Migas

If you always end up with left over bread this is a really tasty way to use it up.

This dish apparently started with poor shepherds in Spain and Portugal. I like recipes that allow you to use up what’s available and this is perfect for using up scraps of streaky bacon, ham or other smokey meats or cold cuts

This dish does use a lot of oil, which is why I’ve included it amongst the poor filth recipes. It’s quick, easy to make and tastes great. I like for breakfast/brunch with fried eggs. It also makes a fantastic hangover cure.

Ingredients

500 Grams Stale bread (broken into chunks of various size, but not as small as breadcrumbs)

1 Onion (cut into fine slices)

2-3 Cloves of garlic

50 Grams Chorizo (peeled and sliced)

1 Red pepper (cut into 1cm strips)

50 Grams Streaky bacon or other left over meat or cold cuts (cut into 2cm slices)

1 Tsp Smoked paprika

2-3 Tbsp Olive oil

Method

Serves 4

  • Heat a large high sided pan and add the chorizo, and streaky bacon until it starts to crisp up. Remove from the pan and set to one side
  • Add the onion, garlic, red pepper and paprika to the pan and cook in the juices released from the chorizo and bacon until the onion becomes translucent
  • Add some oil to the pan and then add the stale bread chunks. Fry until the bread starts to brown, stirring regularly so it doesn’t burn
  • Add the meat back to the pan and stir well
  • Serve with fried eggs.

Cucumber and Mint Mojitos

These are not mojitos in the true sense (I’m not really a fan of rum). But they are incrediblely refreshing, and a great Summer drink.

I make individual ones in a cocktail shaker (a great addition to your Amazon wish list if you don’t already have one). You can also increase the ingredients and make a big jug of these if you have friends round.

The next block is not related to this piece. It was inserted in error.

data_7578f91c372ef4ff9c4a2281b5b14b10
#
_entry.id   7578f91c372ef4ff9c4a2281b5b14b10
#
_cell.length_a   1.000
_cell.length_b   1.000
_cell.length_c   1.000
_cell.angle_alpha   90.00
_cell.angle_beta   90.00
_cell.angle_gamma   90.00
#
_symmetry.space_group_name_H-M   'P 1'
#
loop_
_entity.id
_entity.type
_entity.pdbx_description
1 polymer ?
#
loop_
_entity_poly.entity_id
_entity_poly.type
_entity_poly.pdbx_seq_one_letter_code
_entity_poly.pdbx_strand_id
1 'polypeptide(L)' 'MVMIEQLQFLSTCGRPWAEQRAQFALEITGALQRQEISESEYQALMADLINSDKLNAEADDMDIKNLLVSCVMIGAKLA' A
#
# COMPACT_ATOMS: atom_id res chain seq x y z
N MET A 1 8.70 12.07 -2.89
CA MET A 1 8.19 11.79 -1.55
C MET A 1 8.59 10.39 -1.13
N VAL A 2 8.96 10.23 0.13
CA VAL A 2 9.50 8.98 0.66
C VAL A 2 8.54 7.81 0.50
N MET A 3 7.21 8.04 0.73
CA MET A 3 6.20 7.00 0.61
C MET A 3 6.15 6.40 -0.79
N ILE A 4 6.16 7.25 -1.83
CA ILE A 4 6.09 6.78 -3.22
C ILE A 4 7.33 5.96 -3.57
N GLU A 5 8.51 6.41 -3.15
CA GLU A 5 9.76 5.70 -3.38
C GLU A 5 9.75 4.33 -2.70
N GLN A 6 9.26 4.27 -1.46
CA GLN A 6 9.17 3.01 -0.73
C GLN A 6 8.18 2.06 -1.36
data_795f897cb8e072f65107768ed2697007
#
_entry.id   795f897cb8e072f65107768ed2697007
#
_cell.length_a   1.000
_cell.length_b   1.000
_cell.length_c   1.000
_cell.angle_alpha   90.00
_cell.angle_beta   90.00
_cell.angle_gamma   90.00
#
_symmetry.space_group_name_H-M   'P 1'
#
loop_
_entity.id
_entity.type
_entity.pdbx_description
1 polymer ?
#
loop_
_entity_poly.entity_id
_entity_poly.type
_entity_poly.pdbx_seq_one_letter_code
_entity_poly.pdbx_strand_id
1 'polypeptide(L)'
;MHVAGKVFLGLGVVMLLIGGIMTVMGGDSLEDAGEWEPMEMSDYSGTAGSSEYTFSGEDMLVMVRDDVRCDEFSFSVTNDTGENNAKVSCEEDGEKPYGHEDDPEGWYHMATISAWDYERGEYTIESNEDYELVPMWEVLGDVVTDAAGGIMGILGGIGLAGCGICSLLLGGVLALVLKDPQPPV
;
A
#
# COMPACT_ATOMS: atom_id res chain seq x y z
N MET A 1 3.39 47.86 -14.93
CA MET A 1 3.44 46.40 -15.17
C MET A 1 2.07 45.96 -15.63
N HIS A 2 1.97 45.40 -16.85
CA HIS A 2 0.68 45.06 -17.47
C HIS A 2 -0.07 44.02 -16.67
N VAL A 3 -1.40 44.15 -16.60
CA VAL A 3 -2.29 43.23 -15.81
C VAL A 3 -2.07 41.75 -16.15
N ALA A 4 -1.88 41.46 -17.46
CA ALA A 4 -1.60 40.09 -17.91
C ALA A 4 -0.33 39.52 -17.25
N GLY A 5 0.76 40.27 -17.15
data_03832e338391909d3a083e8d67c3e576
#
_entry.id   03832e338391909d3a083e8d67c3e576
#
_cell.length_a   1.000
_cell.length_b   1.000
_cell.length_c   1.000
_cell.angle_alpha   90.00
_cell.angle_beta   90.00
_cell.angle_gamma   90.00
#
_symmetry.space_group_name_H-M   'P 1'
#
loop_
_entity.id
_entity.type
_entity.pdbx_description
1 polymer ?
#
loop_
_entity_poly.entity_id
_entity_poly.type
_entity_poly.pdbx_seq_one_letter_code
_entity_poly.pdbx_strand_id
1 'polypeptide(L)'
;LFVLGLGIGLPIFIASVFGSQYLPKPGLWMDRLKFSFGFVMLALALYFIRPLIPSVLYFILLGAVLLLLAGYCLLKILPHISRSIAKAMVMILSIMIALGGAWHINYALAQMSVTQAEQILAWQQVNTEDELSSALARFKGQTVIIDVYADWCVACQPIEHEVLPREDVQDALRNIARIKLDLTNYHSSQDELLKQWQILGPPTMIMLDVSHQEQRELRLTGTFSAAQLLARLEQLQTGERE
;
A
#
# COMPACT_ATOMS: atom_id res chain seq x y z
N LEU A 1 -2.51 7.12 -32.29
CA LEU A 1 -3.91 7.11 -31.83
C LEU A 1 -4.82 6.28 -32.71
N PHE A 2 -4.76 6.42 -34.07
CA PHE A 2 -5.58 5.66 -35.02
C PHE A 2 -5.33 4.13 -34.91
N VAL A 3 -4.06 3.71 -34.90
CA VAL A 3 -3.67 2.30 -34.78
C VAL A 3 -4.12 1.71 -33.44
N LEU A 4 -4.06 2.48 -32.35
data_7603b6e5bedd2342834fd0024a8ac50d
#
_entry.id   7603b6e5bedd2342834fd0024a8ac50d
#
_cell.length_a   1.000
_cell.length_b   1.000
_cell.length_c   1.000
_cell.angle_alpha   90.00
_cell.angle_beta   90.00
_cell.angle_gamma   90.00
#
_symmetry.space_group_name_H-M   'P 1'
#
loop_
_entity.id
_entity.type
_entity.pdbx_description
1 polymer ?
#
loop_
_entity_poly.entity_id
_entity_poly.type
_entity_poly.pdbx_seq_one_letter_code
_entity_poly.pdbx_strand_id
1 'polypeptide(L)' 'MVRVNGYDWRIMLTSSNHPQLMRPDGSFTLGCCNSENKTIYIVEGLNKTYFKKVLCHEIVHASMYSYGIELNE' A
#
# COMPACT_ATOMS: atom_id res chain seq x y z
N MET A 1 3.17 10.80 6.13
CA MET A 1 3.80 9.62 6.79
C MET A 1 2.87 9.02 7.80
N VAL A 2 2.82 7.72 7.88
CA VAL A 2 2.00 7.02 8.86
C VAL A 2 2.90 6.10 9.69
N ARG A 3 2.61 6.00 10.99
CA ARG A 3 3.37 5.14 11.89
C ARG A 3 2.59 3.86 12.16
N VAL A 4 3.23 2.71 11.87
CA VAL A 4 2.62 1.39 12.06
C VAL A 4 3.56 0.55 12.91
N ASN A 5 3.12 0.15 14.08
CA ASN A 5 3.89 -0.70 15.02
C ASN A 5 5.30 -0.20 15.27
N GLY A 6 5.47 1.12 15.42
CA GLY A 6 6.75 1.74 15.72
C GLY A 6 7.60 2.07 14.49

I have included the recipe for a simple syrup, but if you’re short on time you can buy this pre made. Make sure to have plenty of ice.

Ingredients

Simple syrup

250 Grams Sugar

250 ml water

For the cocktail

1 Shot Simple syrup

1 Shot Gin

Cucumber

Mint leaves

Lime

Soda or tonic water

Method

  1. To make the simple syrup, add the sugar and water to a pot and heat until the sugar was dissolved, set to one side and allow to cool
  2. With a potato peeler shave ribbons of cucumber and add to a tall glass and top up with crushed ice.
  3. Roughly chop a tablespoon of cucumber and add to a cocktail shaker along with 5 mint leaves and a wedge of lime. Muddle these in the shaker (this a fancy term for giving them a bit of a bash to release their flavour, I do this with butt of a wooden spoon, but use what you have)
  4. Add a shot of gin and a shot of simple syrup to the shaker, along with a couple of ice cubes and shake for all you’re worth. If you are making a jug of these, then make sure to stir thoroughly
  5. Pour into your prepared glass and top off with some tonic or soda water and a sprig of mint and wedge of lime if you’re feeling especially fancy

Cherry Clafoutis

This is one of the quintessential French desserts and it’s actually quite easy to make.  It’s basically a baked custard/batter with fruit.

Cherries are a traditional, but you can use other fruit like blueberries or apricots.

Straight from the oven, dust with a little icing sugar before serving.

I use frozen cherries that I allowed to thaw. This is mainly because fresh cherries here in Ireland are really expensive, and because the frozen type usually have the stones removed. Purists argue that the cherry stones add an almond flavour, but I think this is nonsense.

Ready for the oven.

If you have a blender you can make the batter in this or just use a bowl and whisk if you don’t. This should normally be cooked in a round pie dish and served in wedges. I didn’t have one, so my clafoutis is was probably a little deeper than the regular type. It also looks prettier cooked in a round dish but ho hum, you use what you have.

It’s usually served just warm or at room temperature. It’s traditionally served with whipped cream, but ice cream is also delicious.

Ingredients

For the fruit

450 Grams Cherries (fresh or frozen)

3 Tbsp Caster sugar

For the batter

100 Grams Caster sugar (plus a little extra to coat the baking dish)

4 Eggs

1/2 Tsp Salt

1 Tsp Vanilla extract

200 Mil Milk

150 Grams Plain flour

30 Grams Butter (melted and allowed to cool slightly, plus extra for greasing the dish)

Method